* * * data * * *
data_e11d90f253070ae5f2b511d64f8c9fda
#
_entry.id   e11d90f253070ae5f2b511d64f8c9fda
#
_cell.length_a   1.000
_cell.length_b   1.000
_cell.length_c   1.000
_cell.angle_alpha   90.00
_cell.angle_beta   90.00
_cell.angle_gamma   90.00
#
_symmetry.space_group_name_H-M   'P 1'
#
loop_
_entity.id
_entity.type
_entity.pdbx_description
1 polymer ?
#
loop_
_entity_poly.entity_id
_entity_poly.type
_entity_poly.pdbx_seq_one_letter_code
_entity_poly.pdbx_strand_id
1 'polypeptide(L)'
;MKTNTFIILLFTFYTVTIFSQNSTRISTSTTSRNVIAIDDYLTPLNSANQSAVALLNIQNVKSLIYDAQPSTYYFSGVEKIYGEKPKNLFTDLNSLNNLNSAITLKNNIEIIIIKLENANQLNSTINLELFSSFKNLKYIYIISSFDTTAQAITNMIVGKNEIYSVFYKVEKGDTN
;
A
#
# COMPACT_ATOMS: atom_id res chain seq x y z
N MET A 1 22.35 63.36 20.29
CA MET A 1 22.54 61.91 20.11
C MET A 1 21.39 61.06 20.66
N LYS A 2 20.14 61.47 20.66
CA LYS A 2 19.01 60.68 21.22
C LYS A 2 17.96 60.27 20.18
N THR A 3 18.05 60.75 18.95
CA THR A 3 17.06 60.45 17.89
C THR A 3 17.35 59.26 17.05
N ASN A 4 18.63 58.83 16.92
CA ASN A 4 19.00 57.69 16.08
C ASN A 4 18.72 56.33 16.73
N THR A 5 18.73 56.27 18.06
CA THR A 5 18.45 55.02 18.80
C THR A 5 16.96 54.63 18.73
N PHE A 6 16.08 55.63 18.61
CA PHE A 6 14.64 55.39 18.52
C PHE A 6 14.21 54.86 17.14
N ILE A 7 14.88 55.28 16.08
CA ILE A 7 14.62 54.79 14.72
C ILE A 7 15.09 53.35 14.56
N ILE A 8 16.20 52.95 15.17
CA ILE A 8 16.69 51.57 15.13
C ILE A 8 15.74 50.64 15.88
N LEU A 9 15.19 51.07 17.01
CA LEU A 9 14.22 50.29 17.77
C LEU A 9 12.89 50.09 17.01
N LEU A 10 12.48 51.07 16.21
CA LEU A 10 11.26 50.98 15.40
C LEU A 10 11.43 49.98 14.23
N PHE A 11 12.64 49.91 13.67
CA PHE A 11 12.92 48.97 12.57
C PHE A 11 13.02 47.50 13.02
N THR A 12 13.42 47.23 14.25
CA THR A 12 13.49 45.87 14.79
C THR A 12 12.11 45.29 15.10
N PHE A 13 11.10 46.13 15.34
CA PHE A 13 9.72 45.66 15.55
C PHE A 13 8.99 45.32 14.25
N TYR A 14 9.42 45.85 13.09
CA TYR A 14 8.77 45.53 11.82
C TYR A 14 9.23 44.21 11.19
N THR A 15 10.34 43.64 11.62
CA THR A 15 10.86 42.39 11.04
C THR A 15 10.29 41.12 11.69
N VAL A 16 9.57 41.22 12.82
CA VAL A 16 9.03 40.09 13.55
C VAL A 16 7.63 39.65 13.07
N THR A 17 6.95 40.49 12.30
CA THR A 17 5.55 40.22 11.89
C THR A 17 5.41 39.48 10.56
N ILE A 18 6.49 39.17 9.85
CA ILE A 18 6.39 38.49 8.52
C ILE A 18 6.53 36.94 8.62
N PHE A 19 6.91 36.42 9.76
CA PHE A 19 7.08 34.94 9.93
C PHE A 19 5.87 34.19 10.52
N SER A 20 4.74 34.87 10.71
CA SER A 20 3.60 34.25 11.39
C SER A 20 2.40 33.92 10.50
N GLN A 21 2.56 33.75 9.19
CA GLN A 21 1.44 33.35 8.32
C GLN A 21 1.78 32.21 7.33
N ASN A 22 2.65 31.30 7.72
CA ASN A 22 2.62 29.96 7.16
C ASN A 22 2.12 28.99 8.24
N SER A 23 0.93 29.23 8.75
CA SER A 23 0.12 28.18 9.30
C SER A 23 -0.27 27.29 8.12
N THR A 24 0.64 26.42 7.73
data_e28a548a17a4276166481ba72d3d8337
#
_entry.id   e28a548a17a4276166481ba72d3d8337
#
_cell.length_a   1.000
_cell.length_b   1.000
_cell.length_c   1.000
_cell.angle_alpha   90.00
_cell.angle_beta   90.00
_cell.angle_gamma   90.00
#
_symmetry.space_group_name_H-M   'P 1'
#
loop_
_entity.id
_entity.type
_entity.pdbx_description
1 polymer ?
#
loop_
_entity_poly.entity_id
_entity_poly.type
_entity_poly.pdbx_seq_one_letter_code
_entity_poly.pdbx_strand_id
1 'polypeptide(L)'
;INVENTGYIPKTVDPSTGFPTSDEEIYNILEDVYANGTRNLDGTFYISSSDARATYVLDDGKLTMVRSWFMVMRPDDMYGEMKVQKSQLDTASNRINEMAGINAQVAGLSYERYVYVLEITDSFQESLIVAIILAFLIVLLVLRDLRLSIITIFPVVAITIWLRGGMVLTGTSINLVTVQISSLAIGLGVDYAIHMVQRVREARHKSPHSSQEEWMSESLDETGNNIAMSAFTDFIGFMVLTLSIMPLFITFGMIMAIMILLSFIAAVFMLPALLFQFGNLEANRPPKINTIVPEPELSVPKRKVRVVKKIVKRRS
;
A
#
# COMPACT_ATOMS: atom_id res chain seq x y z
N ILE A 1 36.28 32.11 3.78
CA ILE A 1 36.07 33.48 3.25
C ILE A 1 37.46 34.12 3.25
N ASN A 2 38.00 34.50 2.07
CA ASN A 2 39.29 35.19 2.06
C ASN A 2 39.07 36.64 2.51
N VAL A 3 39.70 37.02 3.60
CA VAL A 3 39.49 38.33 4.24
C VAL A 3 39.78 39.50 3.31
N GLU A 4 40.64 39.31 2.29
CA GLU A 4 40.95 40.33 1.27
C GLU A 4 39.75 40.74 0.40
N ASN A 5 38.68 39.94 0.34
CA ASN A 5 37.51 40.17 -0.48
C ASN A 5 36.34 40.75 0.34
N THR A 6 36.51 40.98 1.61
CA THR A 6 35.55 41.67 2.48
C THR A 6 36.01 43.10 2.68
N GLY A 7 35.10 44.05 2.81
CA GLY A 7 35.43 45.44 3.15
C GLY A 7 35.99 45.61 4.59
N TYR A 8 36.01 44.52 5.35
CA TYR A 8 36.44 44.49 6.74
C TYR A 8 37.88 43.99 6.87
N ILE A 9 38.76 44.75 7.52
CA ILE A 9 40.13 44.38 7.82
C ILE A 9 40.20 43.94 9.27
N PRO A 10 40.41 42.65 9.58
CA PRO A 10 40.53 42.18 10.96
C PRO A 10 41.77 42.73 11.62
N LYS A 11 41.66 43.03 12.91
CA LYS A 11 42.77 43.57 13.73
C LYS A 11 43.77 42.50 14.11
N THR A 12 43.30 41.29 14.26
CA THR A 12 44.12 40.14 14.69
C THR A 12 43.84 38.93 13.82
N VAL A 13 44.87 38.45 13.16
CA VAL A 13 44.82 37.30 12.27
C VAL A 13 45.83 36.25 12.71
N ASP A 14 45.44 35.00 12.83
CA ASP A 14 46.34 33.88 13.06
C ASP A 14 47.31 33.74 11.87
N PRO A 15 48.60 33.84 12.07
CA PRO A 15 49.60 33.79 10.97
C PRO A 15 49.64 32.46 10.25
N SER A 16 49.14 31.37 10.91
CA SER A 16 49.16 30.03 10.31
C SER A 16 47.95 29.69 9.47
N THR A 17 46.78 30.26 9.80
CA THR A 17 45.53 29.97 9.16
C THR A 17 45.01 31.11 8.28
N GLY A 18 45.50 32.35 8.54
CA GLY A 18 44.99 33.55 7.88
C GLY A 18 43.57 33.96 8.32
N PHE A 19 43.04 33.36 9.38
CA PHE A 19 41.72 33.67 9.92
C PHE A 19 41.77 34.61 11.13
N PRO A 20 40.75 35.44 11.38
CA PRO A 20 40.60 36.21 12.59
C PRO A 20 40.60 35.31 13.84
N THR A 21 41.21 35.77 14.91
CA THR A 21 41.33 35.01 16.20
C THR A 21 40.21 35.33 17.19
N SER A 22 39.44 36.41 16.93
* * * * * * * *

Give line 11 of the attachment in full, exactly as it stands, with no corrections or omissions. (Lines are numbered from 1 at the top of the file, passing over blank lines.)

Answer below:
#